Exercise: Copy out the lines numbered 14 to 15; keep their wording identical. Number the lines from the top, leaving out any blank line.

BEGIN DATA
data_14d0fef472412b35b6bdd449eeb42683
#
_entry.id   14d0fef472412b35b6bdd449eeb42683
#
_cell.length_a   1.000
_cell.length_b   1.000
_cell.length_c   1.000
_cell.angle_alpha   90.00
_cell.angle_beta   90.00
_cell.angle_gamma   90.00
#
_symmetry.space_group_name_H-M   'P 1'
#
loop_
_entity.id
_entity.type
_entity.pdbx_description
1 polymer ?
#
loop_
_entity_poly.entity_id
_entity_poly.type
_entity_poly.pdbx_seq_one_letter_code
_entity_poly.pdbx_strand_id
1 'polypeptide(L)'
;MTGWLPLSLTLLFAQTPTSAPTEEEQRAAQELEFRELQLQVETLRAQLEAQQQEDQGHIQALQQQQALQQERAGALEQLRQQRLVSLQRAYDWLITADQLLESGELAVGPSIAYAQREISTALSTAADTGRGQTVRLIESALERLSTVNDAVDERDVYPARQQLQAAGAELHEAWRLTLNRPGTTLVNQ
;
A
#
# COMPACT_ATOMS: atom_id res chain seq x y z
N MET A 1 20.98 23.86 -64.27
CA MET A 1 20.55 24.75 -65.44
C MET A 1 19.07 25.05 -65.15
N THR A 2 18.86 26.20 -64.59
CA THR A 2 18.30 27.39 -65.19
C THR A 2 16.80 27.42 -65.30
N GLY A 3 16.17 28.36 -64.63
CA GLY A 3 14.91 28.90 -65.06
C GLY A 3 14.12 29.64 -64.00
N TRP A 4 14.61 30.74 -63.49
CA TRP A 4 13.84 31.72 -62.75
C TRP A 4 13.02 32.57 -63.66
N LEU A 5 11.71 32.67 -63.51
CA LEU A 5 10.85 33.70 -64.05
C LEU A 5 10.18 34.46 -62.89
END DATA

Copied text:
loop_
_entity.id